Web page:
Andrew Cuomo Will Win New York and Give It to the Rich, Again

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Here’s some old news made new again: New York Gov. Andrew Cuomo is a shady guy.

It’s not exactly a breaking story that Cuomo is a man of the corporations rather than the people—he’s long associated and aligned himself with those that have copious amounts of cash to toss around, regardless of their proximity to bribery charges. But a report from the Democrat & Chronicle on Thursday revealed what everyone already knew in their bones: that the Cuomo’s administration has a nasty habit of passing out plush rewards to major campaign donors.


As laid out by the Democrat & Chronicle, companies like the construction firm Halmar International have routinely been rewarded for filling Cuomo’s campaign coffers—after throwing $10,000 his way in 2010 and another $135,000 over the following eight years, the company scooped up more than $236 million in taxpayer-funded New York construction projects starting in 2011 and running all the way through 2017. That’s in addition to businesses like CHA Consulting and law firm Nixon Peabody, who gave a combined $360,000 and received $22 million in state-funded contracts.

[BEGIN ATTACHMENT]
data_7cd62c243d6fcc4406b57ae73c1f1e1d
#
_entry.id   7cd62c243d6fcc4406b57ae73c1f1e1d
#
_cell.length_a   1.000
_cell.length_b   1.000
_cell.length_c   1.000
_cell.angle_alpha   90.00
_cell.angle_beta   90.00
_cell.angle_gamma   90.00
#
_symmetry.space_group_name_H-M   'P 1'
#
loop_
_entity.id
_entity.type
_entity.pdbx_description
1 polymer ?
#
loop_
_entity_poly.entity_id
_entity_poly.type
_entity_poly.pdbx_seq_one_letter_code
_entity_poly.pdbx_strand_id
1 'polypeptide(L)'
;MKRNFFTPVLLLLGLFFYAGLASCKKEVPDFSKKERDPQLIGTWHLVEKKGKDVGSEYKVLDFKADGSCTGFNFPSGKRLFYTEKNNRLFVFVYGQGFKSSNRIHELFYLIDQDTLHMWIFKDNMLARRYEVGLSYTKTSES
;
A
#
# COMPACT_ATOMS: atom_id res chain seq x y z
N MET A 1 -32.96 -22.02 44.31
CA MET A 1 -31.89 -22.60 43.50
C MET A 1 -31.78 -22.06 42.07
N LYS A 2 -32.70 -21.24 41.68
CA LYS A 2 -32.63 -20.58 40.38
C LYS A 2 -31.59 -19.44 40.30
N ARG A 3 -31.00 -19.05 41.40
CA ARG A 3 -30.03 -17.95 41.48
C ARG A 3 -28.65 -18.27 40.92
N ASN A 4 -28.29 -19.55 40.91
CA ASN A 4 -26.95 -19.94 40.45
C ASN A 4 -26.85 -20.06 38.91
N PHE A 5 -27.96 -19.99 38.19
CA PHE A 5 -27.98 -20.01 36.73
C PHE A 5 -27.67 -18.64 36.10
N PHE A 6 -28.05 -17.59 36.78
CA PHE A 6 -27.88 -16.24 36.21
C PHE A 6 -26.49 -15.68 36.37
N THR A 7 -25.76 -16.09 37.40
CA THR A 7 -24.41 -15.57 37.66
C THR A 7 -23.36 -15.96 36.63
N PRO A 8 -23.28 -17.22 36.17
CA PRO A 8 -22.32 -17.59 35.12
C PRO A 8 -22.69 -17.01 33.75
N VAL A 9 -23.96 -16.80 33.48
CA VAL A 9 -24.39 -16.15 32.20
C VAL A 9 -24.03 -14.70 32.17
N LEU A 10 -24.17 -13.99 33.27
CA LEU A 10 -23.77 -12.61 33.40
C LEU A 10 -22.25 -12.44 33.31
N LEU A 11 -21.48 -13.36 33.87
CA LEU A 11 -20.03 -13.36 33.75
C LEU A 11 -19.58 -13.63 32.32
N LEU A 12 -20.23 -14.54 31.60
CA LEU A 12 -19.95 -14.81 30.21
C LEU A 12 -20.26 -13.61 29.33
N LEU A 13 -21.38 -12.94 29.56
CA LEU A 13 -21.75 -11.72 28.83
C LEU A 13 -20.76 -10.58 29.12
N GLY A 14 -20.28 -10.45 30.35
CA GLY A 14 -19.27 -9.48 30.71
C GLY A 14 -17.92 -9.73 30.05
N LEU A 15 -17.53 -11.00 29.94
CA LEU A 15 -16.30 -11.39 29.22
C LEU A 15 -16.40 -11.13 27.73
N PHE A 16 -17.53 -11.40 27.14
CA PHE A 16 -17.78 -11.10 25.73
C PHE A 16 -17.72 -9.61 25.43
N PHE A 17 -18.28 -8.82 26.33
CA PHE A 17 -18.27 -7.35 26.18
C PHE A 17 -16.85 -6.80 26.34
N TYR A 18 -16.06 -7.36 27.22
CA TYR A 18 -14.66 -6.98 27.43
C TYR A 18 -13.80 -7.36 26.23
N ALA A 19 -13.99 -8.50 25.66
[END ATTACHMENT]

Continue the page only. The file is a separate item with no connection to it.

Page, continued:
The reason all this floats is because of a New York state campaign donation shortcut known as the LLC loophole—through this loophole, limited liability companies can quietly donate vast sums to politicians. For Cuomo, this means a great deal of money flows in from powerful real estate and construction executives. The paper reported that Cuomo has handed out tens of millions to generous real estate executives in the form of tax-exempt bonds and tax credits all across the state:

Similar tax benefits were provided by the state to another Westchester developer of affordable housing, Wilder Balter Partners.

The Chappaqua firm and its partners gave $272,500 to Cuomo’s campaigns. Among the state benefits it received was $10 million in financing to redevelop the iconic Reader’s Digest headquarters into 64 mixed-income apartments, as well $5.4 million in state and federal tax credits.

The exchanges aren’t always limited to cash—both Halmar and Nixon Peabody handed out jobs to Joseph Percoco, Cuomo’s top aide who left the administration in 2015, only to be convicted of bribery and sentenced to six years in prison last month.

Again, this isn’t so much a shock as it is just providing specifics. Cuomo’s fundraising wing is overwhelmingly made up of the uber-rich. Last November, it was reported that 99.9 percent of his campaign donations came from donors who gave more than $200. The Democrat & Chronicle provided some updated numbers on Thursday, reporting that 80 percent of Cuomo’s money was given by donors who gifted him $10,000 or more, which, holy shit.

The net result is Cuomo being able to buy (or smear) his way to the governor’s mansion every four years, presumably for the rest of our lives.